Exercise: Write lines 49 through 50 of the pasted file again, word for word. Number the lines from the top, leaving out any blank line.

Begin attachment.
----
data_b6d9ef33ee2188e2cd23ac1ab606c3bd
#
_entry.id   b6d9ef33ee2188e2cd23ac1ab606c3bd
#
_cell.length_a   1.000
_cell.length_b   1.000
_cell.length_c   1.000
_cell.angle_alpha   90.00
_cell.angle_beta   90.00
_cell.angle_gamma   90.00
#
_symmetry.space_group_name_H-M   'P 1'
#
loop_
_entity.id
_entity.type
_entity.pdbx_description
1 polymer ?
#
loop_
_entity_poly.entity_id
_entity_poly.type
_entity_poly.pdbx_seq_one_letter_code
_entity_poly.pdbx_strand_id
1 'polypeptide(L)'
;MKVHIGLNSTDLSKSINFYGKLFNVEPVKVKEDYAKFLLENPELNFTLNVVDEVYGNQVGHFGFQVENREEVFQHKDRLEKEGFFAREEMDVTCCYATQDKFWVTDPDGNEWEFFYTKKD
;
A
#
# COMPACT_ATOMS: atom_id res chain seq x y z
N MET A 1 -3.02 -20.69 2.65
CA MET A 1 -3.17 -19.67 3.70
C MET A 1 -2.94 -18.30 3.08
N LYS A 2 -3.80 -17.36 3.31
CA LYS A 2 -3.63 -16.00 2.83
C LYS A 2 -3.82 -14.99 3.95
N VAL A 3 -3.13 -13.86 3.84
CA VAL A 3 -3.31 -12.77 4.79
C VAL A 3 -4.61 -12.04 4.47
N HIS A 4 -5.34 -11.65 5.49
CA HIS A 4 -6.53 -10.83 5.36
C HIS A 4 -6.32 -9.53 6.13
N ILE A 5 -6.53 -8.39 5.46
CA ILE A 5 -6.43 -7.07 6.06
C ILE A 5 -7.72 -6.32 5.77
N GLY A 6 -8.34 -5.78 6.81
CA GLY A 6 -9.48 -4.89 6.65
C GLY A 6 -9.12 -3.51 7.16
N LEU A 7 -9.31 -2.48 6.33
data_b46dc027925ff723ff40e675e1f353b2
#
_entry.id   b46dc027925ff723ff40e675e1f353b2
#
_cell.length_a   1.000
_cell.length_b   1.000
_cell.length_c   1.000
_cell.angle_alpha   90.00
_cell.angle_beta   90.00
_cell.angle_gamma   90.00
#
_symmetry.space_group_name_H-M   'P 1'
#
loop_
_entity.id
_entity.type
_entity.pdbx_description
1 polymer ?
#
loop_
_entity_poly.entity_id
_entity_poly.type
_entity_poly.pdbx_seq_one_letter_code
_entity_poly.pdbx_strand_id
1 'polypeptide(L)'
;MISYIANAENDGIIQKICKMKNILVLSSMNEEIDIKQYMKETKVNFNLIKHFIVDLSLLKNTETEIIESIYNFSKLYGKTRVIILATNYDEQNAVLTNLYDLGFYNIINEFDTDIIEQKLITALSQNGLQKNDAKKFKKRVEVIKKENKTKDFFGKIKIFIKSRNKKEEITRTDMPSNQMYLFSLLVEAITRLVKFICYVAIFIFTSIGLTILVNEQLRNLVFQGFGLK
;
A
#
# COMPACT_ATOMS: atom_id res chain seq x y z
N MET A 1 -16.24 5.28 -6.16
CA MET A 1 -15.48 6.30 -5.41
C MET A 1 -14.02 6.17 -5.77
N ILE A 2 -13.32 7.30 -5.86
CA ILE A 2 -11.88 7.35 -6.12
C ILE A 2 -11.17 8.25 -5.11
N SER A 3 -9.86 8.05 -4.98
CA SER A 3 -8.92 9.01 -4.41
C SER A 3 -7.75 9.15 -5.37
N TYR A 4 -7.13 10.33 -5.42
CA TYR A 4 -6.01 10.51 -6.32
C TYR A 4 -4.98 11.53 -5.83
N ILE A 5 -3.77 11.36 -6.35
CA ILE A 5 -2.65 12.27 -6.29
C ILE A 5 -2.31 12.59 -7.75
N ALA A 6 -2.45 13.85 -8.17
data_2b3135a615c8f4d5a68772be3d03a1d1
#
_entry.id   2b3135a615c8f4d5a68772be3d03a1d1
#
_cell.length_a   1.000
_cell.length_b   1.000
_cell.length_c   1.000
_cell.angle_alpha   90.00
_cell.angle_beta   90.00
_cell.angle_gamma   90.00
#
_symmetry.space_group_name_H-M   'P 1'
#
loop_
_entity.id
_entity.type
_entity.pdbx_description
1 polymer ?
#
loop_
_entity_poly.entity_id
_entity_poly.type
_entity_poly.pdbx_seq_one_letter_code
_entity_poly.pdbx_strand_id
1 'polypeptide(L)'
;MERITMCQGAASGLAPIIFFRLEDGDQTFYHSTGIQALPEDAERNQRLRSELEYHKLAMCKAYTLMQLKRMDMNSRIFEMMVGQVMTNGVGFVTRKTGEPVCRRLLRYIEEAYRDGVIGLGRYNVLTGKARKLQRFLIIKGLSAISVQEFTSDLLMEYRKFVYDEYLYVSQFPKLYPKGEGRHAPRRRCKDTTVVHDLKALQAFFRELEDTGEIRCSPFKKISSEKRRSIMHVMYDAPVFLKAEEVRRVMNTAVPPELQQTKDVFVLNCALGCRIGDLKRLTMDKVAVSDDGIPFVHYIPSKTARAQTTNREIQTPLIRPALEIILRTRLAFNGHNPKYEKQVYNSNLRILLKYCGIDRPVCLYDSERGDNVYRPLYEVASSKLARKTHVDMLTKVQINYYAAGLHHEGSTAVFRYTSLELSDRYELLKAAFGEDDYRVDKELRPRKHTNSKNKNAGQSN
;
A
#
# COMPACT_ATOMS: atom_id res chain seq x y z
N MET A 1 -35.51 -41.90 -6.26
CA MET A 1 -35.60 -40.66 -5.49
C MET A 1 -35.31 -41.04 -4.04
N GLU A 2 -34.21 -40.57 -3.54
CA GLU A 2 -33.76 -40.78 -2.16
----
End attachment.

N LEU A 7 -9.31 -2.48 6.33
data_b46dc027925ff723ff40e675e1f353b2